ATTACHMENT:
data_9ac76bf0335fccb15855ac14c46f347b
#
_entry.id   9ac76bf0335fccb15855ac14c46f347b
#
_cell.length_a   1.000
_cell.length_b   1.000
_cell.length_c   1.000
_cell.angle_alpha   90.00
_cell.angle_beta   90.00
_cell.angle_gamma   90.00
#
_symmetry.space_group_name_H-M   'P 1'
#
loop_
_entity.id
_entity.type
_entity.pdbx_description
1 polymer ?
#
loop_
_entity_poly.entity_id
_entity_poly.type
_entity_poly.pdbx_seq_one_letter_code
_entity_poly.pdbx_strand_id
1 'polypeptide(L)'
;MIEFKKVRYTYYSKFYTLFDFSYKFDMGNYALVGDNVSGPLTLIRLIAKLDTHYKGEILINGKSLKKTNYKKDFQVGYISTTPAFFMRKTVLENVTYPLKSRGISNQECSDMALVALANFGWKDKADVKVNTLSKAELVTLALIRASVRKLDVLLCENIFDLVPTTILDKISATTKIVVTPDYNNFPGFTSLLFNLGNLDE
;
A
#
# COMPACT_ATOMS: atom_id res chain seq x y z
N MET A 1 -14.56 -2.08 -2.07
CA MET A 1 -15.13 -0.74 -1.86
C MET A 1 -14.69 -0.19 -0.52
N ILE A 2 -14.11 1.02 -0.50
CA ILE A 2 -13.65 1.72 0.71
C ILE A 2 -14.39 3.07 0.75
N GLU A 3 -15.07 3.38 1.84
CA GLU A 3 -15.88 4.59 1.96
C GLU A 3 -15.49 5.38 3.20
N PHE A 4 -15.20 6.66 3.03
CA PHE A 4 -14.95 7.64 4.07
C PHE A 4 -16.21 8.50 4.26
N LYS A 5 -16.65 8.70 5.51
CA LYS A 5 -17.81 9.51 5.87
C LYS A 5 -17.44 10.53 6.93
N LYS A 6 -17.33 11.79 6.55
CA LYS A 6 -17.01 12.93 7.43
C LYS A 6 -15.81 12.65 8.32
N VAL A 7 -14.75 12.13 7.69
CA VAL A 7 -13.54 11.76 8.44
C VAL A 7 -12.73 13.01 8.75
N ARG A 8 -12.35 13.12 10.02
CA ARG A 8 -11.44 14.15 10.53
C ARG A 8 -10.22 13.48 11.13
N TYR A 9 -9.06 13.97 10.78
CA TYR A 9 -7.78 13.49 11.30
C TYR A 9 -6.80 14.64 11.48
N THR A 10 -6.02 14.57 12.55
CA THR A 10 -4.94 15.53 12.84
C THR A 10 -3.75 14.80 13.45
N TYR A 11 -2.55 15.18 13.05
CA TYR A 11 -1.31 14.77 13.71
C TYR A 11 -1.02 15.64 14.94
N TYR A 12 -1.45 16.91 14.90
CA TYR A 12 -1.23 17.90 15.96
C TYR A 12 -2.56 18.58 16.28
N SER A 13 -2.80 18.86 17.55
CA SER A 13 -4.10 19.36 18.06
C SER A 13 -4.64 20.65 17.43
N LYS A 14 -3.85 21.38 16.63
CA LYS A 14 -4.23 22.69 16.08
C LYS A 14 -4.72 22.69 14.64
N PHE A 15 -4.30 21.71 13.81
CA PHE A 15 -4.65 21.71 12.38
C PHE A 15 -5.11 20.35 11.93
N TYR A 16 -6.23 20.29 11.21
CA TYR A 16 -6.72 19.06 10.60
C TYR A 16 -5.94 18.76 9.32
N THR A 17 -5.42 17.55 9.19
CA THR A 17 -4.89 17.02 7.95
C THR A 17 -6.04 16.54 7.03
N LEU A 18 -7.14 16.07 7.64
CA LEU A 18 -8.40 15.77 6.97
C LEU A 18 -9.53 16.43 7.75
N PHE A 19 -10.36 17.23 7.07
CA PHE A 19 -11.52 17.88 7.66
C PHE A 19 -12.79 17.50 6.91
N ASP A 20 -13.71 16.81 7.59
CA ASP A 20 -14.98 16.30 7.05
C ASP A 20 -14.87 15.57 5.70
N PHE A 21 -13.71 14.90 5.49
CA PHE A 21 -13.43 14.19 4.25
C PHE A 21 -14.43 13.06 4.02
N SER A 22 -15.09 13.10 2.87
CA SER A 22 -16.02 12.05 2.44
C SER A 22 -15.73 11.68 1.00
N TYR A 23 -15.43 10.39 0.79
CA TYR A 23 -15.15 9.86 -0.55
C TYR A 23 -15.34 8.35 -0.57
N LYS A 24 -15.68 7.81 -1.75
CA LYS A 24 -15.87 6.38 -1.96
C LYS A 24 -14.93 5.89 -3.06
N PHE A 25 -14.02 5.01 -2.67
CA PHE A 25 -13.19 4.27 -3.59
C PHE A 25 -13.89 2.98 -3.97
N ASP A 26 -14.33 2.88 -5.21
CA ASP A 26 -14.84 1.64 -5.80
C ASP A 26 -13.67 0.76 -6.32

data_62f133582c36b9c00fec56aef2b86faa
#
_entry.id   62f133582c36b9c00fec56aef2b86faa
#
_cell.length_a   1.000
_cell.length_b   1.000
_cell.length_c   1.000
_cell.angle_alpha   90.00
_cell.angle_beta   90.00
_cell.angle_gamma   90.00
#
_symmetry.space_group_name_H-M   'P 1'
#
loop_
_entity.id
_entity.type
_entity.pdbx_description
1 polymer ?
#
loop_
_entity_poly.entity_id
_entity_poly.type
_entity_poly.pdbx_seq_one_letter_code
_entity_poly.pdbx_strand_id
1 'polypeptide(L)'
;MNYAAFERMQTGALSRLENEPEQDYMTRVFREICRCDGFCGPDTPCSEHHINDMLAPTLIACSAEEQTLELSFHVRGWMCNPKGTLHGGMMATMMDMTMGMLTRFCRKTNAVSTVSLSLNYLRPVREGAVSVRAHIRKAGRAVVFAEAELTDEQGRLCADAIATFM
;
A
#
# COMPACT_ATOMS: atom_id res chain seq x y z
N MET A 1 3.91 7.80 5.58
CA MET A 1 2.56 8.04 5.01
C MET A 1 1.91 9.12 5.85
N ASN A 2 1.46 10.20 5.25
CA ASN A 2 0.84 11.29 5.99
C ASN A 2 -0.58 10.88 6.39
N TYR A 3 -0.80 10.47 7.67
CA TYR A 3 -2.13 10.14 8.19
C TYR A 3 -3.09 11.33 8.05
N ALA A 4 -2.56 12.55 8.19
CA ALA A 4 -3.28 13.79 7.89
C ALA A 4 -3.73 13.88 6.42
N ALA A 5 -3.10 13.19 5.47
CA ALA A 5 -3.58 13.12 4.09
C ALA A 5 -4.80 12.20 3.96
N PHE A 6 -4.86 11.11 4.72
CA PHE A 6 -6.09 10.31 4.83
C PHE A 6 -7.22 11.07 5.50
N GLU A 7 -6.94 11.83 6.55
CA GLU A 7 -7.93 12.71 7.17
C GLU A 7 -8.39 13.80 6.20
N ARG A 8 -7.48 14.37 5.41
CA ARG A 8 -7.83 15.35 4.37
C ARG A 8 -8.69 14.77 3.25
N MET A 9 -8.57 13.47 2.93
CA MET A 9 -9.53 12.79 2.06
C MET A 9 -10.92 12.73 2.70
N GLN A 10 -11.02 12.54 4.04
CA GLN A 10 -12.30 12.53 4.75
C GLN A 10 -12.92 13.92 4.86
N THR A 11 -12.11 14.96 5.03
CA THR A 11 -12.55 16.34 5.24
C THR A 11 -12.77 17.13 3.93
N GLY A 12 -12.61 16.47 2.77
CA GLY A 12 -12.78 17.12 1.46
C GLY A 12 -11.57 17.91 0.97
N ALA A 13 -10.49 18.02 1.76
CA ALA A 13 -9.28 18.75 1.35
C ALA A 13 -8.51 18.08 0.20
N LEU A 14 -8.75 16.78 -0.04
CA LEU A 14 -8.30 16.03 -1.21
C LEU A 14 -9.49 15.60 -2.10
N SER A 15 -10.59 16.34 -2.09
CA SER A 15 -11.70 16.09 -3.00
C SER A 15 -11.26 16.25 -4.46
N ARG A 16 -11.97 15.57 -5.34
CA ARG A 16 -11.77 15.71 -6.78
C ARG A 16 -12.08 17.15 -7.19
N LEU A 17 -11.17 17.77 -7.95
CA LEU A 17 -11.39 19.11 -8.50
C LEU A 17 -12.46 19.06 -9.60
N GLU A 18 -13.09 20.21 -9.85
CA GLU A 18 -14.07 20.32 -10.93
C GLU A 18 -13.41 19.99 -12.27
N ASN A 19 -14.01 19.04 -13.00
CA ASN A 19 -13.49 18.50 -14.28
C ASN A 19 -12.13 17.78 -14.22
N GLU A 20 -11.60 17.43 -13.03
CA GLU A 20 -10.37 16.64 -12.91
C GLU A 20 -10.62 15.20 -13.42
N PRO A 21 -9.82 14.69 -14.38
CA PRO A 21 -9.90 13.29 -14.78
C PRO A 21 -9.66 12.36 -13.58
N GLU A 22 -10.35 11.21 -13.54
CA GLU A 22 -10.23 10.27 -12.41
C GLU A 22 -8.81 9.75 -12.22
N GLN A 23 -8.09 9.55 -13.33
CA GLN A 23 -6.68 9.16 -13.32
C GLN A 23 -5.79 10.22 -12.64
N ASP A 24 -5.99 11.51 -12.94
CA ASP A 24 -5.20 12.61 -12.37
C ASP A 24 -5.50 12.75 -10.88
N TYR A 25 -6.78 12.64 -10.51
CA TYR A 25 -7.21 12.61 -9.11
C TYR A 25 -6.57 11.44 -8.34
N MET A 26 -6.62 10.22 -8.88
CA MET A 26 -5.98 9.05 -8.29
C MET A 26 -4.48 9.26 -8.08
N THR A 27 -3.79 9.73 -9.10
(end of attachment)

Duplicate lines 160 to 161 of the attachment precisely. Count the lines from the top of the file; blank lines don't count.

N ARG A 8 -7.48 14.37 5.41
CA ARG A 8 -7.83 15.35 4.37